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Three Steps Towards More Effective Development Assistance

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Abstract

There are three steps New Zealand can take to make its bilateral development assistance more effective in reducing poverty. These steps are ‘easy’ because they are unilateral: they improve the effectiveness of development assistance without requiring changes in the politics or policies of developing countries. By far the most important of these three steps is to focus New Zealand’s bilateral aid on those poor countries that are democracies pursing policies of market-led growth. One of the major findings of recent research is that development aid only reinforces what is already there. New Zealand should accept the developing countries as it finds them and pick and choose so that it helps those already helping themselves.

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  • Jim Rose & Simon Hay, 2001. "Three Steps Towards More Effective Development Assistance," Treasury Working Paper Series 01/26, New Zealand Treasury.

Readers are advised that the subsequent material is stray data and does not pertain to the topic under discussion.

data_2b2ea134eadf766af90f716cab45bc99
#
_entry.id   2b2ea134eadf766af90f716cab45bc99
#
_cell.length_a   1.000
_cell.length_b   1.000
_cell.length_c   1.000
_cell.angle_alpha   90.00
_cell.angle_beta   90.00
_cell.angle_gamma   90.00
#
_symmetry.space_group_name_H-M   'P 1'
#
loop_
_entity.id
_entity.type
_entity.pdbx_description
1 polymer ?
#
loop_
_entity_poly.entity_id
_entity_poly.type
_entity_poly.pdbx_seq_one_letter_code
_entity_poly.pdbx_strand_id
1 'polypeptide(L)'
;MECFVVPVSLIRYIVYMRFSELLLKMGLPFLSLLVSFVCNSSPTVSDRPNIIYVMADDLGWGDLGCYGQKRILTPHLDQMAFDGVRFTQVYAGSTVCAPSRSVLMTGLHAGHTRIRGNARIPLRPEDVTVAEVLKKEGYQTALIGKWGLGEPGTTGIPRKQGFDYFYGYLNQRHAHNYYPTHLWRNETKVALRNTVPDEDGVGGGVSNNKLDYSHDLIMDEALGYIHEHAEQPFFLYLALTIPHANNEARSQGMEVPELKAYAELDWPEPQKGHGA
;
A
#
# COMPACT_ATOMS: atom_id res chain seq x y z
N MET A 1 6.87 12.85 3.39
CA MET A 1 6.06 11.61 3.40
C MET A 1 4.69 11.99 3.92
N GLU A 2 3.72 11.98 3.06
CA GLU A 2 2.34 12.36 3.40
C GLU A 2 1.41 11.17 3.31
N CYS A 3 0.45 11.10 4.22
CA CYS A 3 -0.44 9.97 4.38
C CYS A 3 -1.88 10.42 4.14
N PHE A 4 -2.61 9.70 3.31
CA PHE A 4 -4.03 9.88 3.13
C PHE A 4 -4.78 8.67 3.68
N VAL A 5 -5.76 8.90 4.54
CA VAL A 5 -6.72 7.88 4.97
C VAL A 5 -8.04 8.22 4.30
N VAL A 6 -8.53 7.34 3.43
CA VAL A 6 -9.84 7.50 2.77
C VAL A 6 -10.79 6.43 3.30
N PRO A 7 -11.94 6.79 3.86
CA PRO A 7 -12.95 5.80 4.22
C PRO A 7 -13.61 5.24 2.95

• Handle: RePEc:nzt:nztwps:01/26
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    File URL: https://treasury.govt.nz/sites/default/files/2007-10/twp01-26.pdf
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    More about this item

    Keywords

    aid effectiveness; autocracy; democracy; development; New Zealand;

    JEL classification:

    • D72 - Microeconomics - - Analysis of Collective Decision-Making - - - Political Processes: Rent-seeking, Lobbying, Elections, Legislatures, and Voting Behavior
    • F35 - International Economics - - International Finance - - - Foreign Aid
    • O12 - Economic Development, Innovation, Technological Change, and Growth - - Economic Development - - - Microeconomic Analyses of Economic Development
    • O2 - Economic Development, Innovation, Technological Change, and Growth - - Development Planning and Policy
    • P2 - Economic Systems - - Socialist Systems and Transition Economies
    • P3 - Economic Systems - - Socialist Institutions and Their Transitions
    • P51 - Economic Systems - - Comparative Economic Systems - - - Comparative Analysis of Economic Systems
    • P52 - Economic Systems - - Comparative Economic Systems - - - Comparative Studies of Particular Economies

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